Thursday, July 11, 2013

Eating Dirt by Charlotte Gill

I truly did not expect to like this book. I picked it up with a sigh, thinking that here I go again, starting another book I probably didn't want to read in the first place.   The story of tree planters held almost no appeal to me. So, I began the first page ready to be disappointed. By the third page I knew I liked the author's writing style. By the tenth page I found myself enjoying the descriptions of Vancouver island and the almost alien landscape the tree planters were traveling through.

Her writing is tangible, the words enveloping me as a reader.   I can feel the dirt under my fingernails, the sweat clinging to the back of my neck.  As I turn the pages I feel like I should be looking around to make eye contact with the people Gill is talking about.

I keep asking myself who would want to do this kind of work? The conditions, the filth,  the isolation, the hours and the alienness of the terrain has it permanently removed it from every conceivable list of  jobs I could ever fathom.

I told myself that I'm not interested in this book it's not a topic I have any interest in. Still, I keep turning the pages and continuing on.  I can see why this book was nominated for an award  - the topic is unique and the writing itself draws the reader into the story.

The drawback for me was the immense amount of information about the history of trees and forestry industry in the book.   At first it felt like it was handed out in bits and peppered through stories, and that was fine as I found it quite interesting.  Yet as the book continued I found myself drowning in the information and details.    As a result it took me almost a full week to read this 250 page book.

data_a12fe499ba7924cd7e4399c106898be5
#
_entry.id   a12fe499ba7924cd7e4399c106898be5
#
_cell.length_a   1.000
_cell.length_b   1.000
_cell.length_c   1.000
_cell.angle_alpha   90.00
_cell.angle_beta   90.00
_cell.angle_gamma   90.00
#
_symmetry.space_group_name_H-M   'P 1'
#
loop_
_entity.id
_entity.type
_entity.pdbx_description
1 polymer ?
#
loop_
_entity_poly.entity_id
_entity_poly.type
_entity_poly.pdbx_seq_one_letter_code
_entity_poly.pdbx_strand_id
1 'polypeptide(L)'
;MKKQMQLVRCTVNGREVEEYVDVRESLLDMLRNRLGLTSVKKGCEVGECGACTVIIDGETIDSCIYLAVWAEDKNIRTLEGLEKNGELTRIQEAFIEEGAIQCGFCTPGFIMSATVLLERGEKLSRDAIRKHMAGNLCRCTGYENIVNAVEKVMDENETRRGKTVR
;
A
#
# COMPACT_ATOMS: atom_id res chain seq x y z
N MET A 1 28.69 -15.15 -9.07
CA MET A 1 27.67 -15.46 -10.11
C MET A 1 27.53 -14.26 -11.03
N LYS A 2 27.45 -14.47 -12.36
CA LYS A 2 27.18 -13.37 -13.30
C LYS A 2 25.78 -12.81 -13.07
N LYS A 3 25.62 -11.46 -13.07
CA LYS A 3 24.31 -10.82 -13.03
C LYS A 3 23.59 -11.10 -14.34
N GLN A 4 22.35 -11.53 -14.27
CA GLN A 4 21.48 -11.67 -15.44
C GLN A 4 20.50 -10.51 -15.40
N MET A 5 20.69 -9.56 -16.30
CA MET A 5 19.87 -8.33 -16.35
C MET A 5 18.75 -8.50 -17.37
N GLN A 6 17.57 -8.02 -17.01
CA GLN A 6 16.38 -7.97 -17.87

The author,Charlotte Gill, has a much different take on this lifestyle than I do. Where I would find the filth, exhaustion and repetition overwhelming and not something that I would want to spend a career doing, never mind a single season, she finds that she has a love for it.

"Some people think planting trees is as boring and crazy making at stuffing envelopes or at climbing a StairMaster. I love my job for exactly the opposite reason because it is so full of things. There are so many living creatures to touch and smell and look at in the field that it's often a little intoxicating. A setting so full of all-enveloping sensation that it just sweeps you up and spirits you anyway like Vegas does to gamblers or Mount Everest to climbers."

Tree planting sounds like one of those jobs you would need to have a calling to.  It sounds as though it may be one of the last frontier style ways of life that can be experienced in today's world.  For me, this book has been interesting and illuminating.  And I am quite happy (and thankful) to leave it to those who have been called.

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